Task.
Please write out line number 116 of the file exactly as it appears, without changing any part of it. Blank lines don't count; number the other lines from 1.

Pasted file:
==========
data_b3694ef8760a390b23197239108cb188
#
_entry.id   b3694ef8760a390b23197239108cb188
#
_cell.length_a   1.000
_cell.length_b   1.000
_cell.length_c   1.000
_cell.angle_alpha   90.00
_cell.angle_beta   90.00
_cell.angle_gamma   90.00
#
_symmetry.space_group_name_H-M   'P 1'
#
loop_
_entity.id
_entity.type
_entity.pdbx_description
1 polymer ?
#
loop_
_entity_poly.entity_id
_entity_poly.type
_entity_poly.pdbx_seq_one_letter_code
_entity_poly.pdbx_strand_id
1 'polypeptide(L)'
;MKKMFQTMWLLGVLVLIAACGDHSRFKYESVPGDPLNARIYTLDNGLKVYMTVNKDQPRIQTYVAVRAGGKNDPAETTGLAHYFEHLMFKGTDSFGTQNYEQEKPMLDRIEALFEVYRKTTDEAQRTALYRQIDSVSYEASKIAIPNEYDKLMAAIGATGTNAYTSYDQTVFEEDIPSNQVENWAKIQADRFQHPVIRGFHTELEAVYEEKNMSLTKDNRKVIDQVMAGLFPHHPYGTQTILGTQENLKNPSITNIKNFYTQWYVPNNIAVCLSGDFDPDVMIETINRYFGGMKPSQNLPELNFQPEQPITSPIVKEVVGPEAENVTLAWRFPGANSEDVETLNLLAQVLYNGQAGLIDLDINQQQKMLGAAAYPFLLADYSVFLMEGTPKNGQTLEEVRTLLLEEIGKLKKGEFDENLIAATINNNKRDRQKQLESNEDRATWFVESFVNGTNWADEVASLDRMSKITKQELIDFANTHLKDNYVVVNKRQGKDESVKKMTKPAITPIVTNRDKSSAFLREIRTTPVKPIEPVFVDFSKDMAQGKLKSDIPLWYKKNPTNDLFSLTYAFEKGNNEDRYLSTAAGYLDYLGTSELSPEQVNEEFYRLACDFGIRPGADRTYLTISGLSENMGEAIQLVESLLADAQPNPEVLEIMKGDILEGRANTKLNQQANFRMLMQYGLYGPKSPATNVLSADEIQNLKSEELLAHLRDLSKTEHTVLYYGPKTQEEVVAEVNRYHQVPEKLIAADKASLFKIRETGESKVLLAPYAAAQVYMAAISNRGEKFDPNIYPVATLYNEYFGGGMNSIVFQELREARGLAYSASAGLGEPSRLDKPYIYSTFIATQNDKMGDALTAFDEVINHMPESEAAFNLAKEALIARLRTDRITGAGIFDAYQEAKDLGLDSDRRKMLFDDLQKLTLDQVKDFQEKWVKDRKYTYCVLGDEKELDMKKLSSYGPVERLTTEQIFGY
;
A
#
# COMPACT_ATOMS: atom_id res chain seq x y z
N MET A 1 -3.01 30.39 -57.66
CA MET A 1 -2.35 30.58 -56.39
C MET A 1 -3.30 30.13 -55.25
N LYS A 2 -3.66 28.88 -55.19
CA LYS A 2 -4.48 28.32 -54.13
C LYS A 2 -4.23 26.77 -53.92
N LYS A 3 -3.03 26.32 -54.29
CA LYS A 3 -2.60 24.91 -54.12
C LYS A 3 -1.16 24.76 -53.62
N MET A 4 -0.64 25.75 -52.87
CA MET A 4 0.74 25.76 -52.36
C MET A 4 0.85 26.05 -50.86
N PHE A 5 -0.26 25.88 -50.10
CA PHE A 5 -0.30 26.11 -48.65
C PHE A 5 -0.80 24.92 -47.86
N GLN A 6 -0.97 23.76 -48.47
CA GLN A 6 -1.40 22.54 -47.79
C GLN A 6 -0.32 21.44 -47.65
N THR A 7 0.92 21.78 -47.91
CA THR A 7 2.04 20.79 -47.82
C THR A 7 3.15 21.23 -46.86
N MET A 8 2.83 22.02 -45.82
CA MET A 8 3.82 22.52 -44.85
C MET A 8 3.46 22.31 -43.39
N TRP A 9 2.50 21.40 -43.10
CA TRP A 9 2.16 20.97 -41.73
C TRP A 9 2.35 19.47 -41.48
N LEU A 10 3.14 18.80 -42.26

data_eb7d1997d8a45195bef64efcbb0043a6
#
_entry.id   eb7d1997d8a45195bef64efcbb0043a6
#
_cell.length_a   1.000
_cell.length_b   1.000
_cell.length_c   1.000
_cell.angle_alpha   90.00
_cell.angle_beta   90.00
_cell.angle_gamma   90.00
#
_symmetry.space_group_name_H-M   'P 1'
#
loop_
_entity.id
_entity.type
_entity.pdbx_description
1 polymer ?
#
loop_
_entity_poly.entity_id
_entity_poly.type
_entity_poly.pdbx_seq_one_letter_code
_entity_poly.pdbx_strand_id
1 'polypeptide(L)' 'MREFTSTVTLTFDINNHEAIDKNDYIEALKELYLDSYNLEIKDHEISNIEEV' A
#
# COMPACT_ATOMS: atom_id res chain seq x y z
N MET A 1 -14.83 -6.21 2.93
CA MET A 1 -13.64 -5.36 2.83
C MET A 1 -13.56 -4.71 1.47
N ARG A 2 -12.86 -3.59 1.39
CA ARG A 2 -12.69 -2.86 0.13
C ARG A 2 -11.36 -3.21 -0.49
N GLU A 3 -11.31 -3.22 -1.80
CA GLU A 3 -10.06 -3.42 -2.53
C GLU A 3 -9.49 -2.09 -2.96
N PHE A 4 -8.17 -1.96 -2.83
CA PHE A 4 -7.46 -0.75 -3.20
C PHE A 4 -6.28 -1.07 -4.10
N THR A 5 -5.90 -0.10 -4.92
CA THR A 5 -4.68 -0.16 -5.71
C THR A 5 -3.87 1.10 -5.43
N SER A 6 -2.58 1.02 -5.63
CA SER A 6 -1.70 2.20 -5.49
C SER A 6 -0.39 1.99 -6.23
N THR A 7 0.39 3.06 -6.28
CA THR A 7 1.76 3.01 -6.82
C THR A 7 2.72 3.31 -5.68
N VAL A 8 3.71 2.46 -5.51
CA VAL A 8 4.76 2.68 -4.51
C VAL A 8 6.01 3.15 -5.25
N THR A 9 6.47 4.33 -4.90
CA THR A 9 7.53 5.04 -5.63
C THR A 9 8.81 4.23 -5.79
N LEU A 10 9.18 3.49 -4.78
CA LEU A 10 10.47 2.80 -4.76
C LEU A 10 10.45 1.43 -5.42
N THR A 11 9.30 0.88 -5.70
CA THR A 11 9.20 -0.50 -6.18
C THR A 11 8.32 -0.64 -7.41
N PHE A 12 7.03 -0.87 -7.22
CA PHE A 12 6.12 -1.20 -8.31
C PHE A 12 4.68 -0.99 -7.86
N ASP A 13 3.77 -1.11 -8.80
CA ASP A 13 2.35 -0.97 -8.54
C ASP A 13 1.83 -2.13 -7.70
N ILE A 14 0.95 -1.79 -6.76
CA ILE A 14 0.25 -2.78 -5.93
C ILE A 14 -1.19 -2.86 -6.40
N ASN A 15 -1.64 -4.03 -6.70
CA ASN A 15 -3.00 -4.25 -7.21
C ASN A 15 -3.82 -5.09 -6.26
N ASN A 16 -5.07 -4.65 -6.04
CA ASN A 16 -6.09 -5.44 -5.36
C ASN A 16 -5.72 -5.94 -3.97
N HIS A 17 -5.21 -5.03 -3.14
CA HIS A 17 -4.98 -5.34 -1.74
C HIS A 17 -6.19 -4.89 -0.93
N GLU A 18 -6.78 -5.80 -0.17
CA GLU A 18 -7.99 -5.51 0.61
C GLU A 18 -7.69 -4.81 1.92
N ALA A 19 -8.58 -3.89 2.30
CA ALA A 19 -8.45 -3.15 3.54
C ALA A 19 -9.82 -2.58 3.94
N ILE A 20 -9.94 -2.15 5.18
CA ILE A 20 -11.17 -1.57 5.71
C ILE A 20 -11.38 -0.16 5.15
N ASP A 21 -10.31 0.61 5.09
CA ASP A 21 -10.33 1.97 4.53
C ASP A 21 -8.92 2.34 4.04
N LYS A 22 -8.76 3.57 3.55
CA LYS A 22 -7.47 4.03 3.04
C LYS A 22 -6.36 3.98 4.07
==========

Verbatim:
N THR A 11 9.30 0.88 -5.70